Frederick the Great of Prussia saw the potato’s potential to help feed his nation and lower the price of bread. But he faced the challenge of overcoming the people’s prejudice against the plant. In 1774 he ordered his subjects to grow potatoes as protection against famine, the town of Kolberg replied: “The things have neither smell nor taste, not even the dogs will eat them, so what use are they to us?” Even with the order he could not get his people to eat them, there are even records of people being executed for refusing to grow them. Frederick then tried, the marketing approach (probably one of the first accounts of marketing in history), to encourage his subjects to begin planting potatoes. Frederick rebranded the potato the Royal Potato: he planted a royal field of potatoes and stationed guards to protect this field from thieves, with secret instructions to not guard the field very well. Nearby peasants naturally assumed that anything worth guarding was worth stealing, and so snuck into the field and snatched the plants for their home gardens; starting a massive underground potato growing operation in Germany, and of course, this was entirely in line with Frederick’s wishes.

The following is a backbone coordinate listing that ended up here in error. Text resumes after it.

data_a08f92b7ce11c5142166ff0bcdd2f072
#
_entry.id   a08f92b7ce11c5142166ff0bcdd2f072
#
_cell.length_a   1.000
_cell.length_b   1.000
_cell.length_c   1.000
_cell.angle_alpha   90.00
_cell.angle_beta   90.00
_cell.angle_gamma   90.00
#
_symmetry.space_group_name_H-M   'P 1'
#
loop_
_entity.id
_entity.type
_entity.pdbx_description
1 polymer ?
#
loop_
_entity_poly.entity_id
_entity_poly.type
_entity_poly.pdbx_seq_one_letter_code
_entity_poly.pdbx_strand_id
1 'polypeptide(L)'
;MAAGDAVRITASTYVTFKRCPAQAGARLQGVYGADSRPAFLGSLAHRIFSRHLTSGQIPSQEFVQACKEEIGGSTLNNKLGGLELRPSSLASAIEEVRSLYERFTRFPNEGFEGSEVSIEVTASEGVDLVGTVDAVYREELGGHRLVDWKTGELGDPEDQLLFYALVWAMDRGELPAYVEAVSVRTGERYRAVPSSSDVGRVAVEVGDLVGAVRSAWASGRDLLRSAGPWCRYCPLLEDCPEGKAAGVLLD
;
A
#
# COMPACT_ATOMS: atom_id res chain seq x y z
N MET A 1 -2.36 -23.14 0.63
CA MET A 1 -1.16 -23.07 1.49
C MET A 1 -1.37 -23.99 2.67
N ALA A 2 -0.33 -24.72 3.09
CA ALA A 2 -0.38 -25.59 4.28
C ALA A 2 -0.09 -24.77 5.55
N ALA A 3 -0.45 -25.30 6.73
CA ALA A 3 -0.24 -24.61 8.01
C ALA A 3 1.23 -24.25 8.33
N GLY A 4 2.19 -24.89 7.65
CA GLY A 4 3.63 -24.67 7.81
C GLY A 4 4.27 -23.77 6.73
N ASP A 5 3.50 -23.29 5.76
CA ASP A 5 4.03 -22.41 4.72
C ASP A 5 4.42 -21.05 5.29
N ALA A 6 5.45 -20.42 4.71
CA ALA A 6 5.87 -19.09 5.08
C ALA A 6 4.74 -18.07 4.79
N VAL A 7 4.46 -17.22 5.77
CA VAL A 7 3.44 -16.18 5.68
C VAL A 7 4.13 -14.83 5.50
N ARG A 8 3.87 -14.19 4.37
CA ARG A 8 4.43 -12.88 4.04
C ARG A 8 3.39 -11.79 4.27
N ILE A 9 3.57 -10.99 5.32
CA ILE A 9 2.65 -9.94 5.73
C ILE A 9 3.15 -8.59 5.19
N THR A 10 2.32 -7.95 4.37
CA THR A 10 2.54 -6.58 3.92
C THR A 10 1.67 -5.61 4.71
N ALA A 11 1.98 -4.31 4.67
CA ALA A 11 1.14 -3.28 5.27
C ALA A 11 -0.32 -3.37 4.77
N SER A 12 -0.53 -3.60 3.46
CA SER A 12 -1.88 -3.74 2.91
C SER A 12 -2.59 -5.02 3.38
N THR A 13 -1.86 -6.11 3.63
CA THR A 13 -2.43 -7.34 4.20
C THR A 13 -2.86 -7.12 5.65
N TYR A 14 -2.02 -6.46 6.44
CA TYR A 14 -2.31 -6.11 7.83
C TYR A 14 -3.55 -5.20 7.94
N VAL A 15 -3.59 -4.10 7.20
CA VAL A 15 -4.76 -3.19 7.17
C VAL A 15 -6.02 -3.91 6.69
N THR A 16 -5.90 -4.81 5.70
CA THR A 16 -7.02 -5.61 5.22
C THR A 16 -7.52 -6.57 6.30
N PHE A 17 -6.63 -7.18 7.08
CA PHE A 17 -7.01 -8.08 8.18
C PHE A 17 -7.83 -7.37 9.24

This is in effect with what I have done with the sprout. Sprouts were a tarnished as they were, so I rebranded them ‘Green Truffles From Brussels’ linking them to the evermore popular Belgium Chocolate Truffles. At the end of the day people will still love or hate them but I repositioned them as a brand that does not take itself too seriously so that people will still at least consider them. After all people should eat them for there proven health benifits.
I sourced around 300–400 of the best sprouts in the Gloucestershire area, and looked like a nutter measuring them against a Ferrero Rocher. Many sprouts later and after many strange looks I began to feel like a nutter, but nevertheless I enjoyed bringing this project to life.